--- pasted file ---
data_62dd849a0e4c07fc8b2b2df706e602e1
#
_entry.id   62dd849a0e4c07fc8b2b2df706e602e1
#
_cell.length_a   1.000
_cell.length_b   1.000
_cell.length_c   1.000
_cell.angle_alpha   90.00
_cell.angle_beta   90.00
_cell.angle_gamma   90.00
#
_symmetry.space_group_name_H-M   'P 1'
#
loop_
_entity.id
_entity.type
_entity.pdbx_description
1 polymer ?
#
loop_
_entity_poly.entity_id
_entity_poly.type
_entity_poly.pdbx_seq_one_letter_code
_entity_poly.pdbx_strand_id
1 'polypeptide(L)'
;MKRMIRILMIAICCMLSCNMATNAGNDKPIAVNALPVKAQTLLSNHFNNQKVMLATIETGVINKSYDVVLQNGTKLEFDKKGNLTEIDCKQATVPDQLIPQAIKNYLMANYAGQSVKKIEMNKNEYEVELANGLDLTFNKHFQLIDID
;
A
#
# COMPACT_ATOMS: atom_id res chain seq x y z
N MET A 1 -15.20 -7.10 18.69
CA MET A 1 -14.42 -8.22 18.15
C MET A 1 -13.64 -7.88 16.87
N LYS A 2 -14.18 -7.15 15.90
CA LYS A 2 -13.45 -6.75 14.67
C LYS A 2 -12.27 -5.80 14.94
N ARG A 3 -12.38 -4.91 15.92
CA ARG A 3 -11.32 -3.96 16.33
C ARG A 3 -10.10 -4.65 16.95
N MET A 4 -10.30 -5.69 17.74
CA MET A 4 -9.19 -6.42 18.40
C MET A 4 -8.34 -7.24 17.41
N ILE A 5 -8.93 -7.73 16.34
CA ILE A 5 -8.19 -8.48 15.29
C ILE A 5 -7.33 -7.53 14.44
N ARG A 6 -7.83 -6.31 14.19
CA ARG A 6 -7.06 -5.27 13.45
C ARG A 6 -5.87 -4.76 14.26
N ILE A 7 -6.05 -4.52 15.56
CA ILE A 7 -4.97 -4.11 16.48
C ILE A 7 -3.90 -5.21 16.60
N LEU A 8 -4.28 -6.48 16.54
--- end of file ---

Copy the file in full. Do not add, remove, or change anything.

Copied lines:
data_62dd849a0e4c07fc8b2b2df706e602e1
#
_entry.id   62dd849a0e4c07fc8b2b2df706e602e1
#
_cell.length_a   1.000
_cell.length_b   1.000
_cell.length_c   1.000
_cell.angle_alpha   90.00
_cell.angle_beta   90.00
_cell.angle_gamma   90.00
#
_symmetry.space_group_name_H-M   'P 1'
#
loop_
_entity.id
_entity.type
_entity.pdbx_description
1 polymer ?
#
loop_
_entity_poly.entity_id
_entity_poly.type
_entity_poly.pdbx_seq_one_letter_code
_entity_poly.pdbx_strand_id
1 'polypeptide(L)'
;MKRMIRILMIAICCMLSCNMATNAGNDKPIAVNALPVKAQTLLSNHFNNQKVMLATIETGVINKSYDVVLQNGTKLEFDKKGNLTEIDCKQATVPDQLIPQAIKNYLMANYAGQSVKKIEMNKNEYEVELANGLDLTFNKHFQLIDID
;
A
#
# COMPACT_ATOMS: atom_id res chain seq x y z
N MET A 1 -15.20 -7.10 18.69
CA MET A 1 -14.42 -8.22 18.15
C MET A 1 -13.64 -7.88 16.87
N LYS A 2 -14.18 -7.15 15.90
CA LYS A 2 -13.45 -6.75 14.67
C LYS A 2 -12.27 -5.80 14.94
N ARG A 3 -12.38 -4.91 15.92
CA ARG A 3 -11.32 -3.96 16.33
C ARG A 3 -10.10 -4.65 16.95
N MET A 4 -10.30 -5.69 17.74
CA MET A 4 -9.19 -6.42 18.40
C MET A 4 -8.34 -7.24 17.41
N ILE A 5 -8.93 -7.73 16.34
CA ILE A 5 -8.19 -8.48 15.29
C ILE A 5 -7.33 -7.53 14.44
N ARG A 6 -7.83 -6.31 14.19
CA ARG A 6 -7.06 -5.27 13.45
C ARG A 6 -5.87 -4.76 14.26
N ILE A 7 -6.05 -4.52 15.56
CA ILE A 7 -4.97 -4.11 16.48
C ILE A 7 -3.90 -5.21 16.60
N LEU A 8 -4.28 -6.48 16.54